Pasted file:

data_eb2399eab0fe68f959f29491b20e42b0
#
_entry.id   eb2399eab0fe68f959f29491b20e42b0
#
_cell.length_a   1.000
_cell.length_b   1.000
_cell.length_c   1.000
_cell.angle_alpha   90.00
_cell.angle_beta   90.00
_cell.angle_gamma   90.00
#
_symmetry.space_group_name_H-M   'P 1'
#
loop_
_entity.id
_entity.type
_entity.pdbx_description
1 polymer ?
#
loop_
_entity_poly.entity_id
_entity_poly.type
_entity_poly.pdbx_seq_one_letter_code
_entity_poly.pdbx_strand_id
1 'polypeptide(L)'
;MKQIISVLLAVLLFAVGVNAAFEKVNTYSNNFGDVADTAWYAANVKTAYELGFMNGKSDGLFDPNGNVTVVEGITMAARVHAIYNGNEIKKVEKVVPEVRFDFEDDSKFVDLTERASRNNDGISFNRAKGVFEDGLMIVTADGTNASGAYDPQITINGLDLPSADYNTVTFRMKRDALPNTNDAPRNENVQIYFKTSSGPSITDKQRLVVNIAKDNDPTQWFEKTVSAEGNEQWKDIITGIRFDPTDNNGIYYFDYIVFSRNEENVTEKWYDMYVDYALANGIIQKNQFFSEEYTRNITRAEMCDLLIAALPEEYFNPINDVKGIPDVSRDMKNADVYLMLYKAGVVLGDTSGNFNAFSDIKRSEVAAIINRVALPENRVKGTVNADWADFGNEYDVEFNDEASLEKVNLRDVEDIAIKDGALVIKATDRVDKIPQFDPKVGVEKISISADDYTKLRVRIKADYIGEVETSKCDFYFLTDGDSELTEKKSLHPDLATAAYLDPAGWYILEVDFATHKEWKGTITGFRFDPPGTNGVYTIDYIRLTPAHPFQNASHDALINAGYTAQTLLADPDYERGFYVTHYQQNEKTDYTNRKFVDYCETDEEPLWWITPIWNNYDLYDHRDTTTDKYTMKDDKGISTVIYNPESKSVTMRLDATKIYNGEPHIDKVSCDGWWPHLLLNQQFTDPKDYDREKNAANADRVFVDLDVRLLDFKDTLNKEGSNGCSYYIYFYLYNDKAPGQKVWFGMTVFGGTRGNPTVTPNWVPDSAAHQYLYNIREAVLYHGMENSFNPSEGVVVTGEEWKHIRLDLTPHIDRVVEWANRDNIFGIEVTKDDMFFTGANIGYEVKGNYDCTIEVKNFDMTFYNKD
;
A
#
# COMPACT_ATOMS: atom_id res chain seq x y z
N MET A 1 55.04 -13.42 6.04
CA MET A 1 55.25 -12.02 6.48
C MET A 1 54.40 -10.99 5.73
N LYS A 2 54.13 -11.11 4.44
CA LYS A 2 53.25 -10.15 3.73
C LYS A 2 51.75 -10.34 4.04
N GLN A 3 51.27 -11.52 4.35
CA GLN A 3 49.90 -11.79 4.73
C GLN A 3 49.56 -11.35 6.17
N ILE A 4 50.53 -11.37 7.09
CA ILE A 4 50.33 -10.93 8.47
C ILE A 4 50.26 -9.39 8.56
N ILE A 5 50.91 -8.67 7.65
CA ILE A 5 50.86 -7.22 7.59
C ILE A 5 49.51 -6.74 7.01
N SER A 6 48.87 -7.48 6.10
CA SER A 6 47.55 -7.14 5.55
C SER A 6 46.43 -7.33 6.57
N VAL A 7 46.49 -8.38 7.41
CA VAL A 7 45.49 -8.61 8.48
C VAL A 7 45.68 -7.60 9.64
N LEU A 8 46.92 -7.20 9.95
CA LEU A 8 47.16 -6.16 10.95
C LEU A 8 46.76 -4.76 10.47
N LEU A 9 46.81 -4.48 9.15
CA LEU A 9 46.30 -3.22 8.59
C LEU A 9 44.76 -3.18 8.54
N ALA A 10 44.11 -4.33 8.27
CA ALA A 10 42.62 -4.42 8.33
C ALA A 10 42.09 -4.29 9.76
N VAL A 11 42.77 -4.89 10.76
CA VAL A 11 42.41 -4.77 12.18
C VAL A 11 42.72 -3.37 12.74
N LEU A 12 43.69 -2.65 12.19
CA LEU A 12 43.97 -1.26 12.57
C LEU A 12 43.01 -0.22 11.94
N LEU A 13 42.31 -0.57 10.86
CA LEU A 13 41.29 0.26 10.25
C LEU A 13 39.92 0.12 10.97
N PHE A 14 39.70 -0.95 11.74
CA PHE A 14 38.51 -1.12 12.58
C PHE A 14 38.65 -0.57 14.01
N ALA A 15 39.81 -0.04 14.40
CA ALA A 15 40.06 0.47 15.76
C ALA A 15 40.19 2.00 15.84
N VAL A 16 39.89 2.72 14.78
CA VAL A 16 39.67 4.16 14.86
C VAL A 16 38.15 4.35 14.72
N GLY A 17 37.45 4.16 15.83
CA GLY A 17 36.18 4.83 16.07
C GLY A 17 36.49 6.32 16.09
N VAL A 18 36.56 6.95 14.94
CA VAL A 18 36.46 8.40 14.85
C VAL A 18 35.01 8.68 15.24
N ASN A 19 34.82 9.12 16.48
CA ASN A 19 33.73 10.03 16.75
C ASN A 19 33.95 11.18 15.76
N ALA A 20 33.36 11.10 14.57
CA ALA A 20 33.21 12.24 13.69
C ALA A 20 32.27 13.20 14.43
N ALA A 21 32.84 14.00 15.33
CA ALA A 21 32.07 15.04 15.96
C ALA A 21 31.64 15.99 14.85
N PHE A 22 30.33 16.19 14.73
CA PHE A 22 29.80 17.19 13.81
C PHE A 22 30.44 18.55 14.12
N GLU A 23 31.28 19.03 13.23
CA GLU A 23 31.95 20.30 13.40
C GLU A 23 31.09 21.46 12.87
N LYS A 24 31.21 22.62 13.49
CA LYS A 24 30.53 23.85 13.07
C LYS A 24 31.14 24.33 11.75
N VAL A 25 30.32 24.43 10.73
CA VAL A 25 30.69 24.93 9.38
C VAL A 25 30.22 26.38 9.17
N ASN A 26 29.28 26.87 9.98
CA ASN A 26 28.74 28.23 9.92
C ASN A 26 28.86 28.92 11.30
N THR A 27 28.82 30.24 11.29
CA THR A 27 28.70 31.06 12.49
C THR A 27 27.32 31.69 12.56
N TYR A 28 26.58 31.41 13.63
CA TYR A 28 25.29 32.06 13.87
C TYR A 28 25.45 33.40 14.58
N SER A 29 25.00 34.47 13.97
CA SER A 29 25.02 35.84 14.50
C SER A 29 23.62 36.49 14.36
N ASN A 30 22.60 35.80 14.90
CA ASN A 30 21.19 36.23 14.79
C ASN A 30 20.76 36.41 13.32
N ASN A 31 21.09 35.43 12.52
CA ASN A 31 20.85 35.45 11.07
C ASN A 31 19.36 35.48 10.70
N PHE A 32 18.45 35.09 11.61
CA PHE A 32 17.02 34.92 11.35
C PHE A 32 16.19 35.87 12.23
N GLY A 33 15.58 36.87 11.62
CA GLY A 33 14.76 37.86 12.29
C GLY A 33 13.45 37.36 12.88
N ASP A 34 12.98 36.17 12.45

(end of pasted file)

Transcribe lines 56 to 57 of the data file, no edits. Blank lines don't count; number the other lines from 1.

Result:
CA LEU A 9 46.30 -3.22 8.59
C LEU A 9 44.76 -3.18 8.54